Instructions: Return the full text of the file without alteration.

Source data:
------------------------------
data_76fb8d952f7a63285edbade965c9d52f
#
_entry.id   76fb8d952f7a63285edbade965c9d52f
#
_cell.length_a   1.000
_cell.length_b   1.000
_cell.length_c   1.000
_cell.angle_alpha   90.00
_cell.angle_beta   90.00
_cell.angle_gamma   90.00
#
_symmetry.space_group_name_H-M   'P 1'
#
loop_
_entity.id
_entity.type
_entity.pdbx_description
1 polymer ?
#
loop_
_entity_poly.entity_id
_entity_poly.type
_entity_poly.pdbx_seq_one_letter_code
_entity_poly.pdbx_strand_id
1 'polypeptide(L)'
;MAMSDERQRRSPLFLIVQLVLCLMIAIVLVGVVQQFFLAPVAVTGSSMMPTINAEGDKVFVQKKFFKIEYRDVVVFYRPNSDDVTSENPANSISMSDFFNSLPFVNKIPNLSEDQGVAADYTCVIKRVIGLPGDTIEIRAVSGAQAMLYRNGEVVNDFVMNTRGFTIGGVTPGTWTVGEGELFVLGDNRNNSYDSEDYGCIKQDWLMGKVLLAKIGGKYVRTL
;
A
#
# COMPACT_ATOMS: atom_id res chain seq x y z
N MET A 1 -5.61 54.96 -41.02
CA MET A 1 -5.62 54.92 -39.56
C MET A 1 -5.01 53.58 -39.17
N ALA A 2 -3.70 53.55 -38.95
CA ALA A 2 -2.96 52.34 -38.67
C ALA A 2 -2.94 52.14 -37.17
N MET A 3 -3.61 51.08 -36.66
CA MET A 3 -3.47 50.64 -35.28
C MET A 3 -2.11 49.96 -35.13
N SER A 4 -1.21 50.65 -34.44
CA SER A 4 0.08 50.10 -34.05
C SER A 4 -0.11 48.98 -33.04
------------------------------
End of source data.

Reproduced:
data_76fb8d952f7a63285edbade965c9d52f
#
_entry.id   76fb8d952f7a63285edbade965c9d52f
#
_cell.length_a   1.000
_cell.length_b   1.000
_cell.length_c   1.000
_cell.angle_alpha   90.00
_cell.angle_beta   90.00
_cell.angle_gamma   90.00
#
_symmetry.space_group_name_H-M   'P 1'
#
loop_
_entity.id
_entity.type
_entity.pdbx_description
1 polymer ?
#
loop_
_entity_poly.entity_id
_entity_poly.type
_entity_poly.pdbx_seq_one_letter_code
_entity_poly.pdbx_strand_id
1 'polypeptide(L)'
;MAMSDERQRRSPLFLIVQLVLCLMIAIVLVGVVQQFFLAPVAVTGSSMMPTINAEGDKVFVQKKFFKIEYRDVVVFYRPNSDDVTSENPANSISMSDFFNSLPFVNKIPNLSEDQGVAADYTCVIKRVIGLPGDTIEIRAVSGAQAMLYRNGEVVNDFVMNTRGFTIGGVTPGTWTVGEGELFVLGDNRNNSYDSEDYGCIKQDWLMGKVLLAKIGGKYVRTL
;
A
#
# COMPACT_ATOMS: atom_id res chain seq x y z
N MET A 1 -5.61 54.96 -41.02
CA MET A 1 -5.62 54.92 -39.56
C MET A 1 -5.01 53.58 -39.17
N ALA A 2 -3.70 53.55 -38.95
CA ALA A 2 -2.96 52.34 -38.67
C ALA A 2 -2.94 52.14 -37.17
N MET A 3 -3.61 51.08 -36.66
CA MET A 3 -3.47 50.64 -35.28
C MET A 3 -2.11 49.96 -35.13
N SER A 4 -1.21 50.65 -34.44
CA SER A 4 0.08 50.10 -34.05
C SER A 4 -0.11 48.98 -33.04